P.O Box 225,

Montagu, South Africa

6720

Proud producers of quality rootstocks and scions for peach, pear, almond, nectarine, plum, plumcot, quince, pomegranate, fig, apricot and prune trees.

©JD VAN DEVENTER'S KWEKERY  Established in 1978.

Cultivar; Deanna

Clone Number; unknown

Origin; California, bred by Ira Condit programme at the California University.

Royalties/ Levies; not enough data

Yield; excellent

Fruit use; fresh, skin is green to gold with pink inner flesh. Fruits are large with very thin skins. Can also be used for making processed foods such as preserves, jams, cooked, or dried goods.

Type; honey type fig,

Shelf-life;  excellent, 2-3 days in a fridge, 12 months if frozen

Water requirements; around 750mm of annual rainfall is required, or must be supplemented with irrigation. Overwatering during fruit development or harvesting can cause the fruits to split.

Soil type; any type, but the soil must be well draining, and fertile or nutrient rich. Acidic to neutral soils work best. The ultimate pH would be 6 to 6.5.

Sun requirements; full sun, figs thrive Figs are relatively tolerant of saline environs and can withstand salts up to 1000ppm. Thrives in regions with hot summers and mild winters, often grown in the Little Karoo.

Chill hours; 400 or less

Pruning; minimal, recommended only during the initial few years and is best done in late winter

Soil depth; 1,5m

Care; Planting the rows from North to South allows for the sun to reach from both the East and West, allowing for the figs to ripen evenly. Figs like a climate similar to that of many stone fruits, however, be careful of winter rainfall areas as figs under 5 years are likely to die back during winter, especially if the soil is wet. Be careful of winds, it is best to plant figs in a sheltered region.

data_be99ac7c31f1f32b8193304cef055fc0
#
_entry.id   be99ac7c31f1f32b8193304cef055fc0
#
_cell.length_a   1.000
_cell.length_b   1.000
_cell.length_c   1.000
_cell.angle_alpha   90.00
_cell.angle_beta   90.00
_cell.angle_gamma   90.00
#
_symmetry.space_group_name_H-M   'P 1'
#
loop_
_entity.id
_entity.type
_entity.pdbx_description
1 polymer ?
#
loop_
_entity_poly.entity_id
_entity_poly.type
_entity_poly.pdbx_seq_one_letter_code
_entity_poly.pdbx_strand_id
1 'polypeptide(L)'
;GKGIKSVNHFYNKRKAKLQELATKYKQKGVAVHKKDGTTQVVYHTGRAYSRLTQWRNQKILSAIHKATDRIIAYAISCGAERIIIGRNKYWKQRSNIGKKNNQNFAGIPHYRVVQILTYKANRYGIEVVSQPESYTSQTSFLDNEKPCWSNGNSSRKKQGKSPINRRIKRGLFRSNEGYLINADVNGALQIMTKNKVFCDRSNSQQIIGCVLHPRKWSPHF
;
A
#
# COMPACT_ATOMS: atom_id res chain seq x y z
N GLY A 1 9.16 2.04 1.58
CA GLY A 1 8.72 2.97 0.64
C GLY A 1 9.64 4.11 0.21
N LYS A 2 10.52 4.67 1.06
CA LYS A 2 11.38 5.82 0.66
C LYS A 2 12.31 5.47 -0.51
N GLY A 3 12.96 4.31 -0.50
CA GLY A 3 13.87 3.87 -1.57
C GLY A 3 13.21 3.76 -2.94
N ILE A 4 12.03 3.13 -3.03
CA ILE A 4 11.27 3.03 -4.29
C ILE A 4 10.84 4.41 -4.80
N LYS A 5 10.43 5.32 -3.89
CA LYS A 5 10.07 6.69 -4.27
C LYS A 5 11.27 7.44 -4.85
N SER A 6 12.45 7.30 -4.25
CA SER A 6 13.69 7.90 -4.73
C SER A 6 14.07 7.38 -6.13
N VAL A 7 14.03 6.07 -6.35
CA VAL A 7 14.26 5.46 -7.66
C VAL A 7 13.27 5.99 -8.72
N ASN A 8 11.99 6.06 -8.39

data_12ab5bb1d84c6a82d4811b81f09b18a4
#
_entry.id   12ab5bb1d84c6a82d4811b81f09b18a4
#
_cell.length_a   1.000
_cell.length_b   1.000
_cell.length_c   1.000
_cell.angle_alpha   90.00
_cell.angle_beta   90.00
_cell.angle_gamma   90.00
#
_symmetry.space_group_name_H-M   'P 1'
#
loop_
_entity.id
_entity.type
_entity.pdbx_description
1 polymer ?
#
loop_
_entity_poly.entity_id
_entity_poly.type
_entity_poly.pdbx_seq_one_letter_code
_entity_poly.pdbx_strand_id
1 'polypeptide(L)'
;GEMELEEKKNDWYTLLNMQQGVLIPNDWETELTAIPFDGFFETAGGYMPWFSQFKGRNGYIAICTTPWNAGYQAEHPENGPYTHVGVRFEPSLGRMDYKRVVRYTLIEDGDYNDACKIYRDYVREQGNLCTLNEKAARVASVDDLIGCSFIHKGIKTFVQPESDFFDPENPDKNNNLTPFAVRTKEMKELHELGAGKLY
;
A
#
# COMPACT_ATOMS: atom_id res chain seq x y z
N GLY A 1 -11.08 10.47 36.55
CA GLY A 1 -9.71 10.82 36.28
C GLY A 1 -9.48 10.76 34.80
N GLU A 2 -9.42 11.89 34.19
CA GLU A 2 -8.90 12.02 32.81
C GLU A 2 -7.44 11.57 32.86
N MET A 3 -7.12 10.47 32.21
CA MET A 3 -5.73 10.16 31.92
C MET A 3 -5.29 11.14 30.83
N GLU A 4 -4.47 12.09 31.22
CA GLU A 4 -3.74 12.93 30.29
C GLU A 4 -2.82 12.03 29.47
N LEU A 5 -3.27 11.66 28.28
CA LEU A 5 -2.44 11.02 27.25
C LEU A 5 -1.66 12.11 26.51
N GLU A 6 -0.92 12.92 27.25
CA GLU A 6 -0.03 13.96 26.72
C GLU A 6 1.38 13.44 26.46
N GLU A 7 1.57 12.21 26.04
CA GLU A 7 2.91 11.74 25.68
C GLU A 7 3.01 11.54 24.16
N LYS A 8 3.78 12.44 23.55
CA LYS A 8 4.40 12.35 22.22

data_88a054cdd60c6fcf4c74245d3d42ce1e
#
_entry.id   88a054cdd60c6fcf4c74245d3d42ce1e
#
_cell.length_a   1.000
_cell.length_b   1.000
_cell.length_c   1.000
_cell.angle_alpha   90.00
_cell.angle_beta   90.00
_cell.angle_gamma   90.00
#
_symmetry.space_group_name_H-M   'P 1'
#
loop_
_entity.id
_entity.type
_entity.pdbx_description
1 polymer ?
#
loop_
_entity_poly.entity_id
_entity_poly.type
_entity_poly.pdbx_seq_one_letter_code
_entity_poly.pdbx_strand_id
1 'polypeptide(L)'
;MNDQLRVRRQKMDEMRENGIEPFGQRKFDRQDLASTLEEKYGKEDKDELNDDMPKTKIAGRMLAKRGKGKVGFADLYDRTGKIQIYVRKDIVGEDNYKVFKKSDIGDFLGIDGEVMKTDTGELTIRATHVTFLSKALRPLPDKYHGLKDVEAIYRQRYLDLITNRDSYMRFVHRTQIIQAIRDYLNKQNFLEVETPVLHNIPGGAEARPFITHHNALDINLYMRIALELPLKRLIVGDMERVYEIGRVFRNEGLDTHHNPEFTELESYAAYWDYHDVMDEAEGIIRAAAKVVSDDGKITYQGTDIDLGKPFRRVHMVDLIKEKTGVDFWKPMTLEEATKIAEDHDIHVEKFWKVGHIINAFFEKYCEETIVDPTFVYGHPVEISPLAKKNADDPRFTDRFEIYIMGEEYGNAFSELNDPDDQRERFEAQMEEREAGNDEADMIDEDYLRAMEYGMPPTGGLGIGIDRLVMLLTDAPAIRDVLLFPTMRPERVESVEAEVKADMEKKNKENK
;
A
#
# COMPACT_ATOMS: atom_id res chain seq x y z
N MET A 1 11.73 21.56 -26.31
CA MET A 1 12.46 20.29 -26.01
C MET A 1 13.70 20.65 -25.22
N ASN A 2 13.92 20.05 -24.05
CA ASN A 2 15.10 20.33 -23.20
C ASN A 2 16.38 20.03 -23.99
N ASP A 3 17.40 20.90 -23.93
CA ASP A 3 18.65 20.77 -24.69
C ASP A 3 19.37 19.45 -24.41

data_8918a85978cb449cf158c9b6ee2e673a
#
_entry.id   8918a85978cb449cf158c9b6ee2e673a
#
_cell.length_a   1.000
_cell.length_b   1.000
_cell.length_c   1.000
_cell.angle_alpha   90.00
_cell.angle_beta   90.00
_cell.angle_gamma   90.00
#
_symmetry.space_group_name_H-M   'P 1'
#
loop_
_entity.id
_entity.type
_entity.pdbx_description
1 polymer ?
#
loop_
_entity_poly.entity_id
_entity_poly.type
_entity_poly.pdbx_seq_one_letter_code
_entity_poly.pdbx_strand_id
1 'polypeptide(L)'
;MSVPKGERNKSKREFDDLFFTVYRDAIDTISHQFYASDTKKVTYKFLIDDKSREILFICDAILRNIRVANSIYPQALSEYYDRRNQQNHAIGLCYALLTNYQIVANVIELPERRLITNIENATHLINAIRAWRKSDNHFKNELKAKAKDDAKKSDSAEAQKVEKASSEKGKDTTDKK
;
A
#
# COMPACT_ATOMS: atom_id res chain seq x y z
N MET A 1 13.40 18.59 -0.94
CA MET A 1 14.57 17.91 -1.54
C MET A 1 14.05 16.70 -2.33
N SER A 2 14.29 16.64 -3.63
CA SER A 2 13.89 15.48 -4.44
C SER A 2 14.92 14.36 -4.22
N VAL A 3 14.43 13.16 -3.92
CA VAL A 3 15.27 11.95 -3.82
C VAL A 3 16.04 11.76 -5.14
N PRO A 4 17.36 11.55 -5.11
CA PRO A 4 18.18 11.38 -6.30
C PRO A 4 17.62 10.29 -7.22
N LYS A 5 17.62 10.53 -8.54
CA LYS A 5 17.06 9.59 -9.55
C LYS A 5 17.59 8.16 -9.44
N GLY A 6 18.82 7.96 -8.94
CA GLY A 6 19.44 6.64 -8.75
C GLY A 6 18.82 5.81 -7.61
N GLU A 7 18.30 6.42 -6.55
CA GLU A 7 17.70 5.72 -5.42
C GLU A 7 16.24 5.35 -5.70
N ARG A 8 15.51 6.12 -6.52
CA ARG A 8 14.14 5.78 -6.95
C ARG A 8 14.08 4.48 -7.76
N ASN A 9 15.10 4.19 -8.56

Fertiliser requirements; calcium, potash and nitrogen are recommended when growth is minimal, however do not over-fertilise with nitrogen- this causes excessive leaf-production, and slows ripening.

Pollination requirements; not enough data

Successful test-crosses; not enough data

Bloom time; summertime

Harvest time; late January

Vigor; extermely strong

Size and shape; 5m, very fast growing tree

Tree age; will start to fruit at 3 to 5 years of age

Average life span;  20 to 30 years depending on the rootstock used.

Susceptibility to pests and disease; resistant against fig mosaic virus, small eyes on fig help prevent spoilage by pests

General notes; Very popular in the USA, produces large Breba figs in addition to the main crop. Fruits are of excellent quality and yields are generally heavy.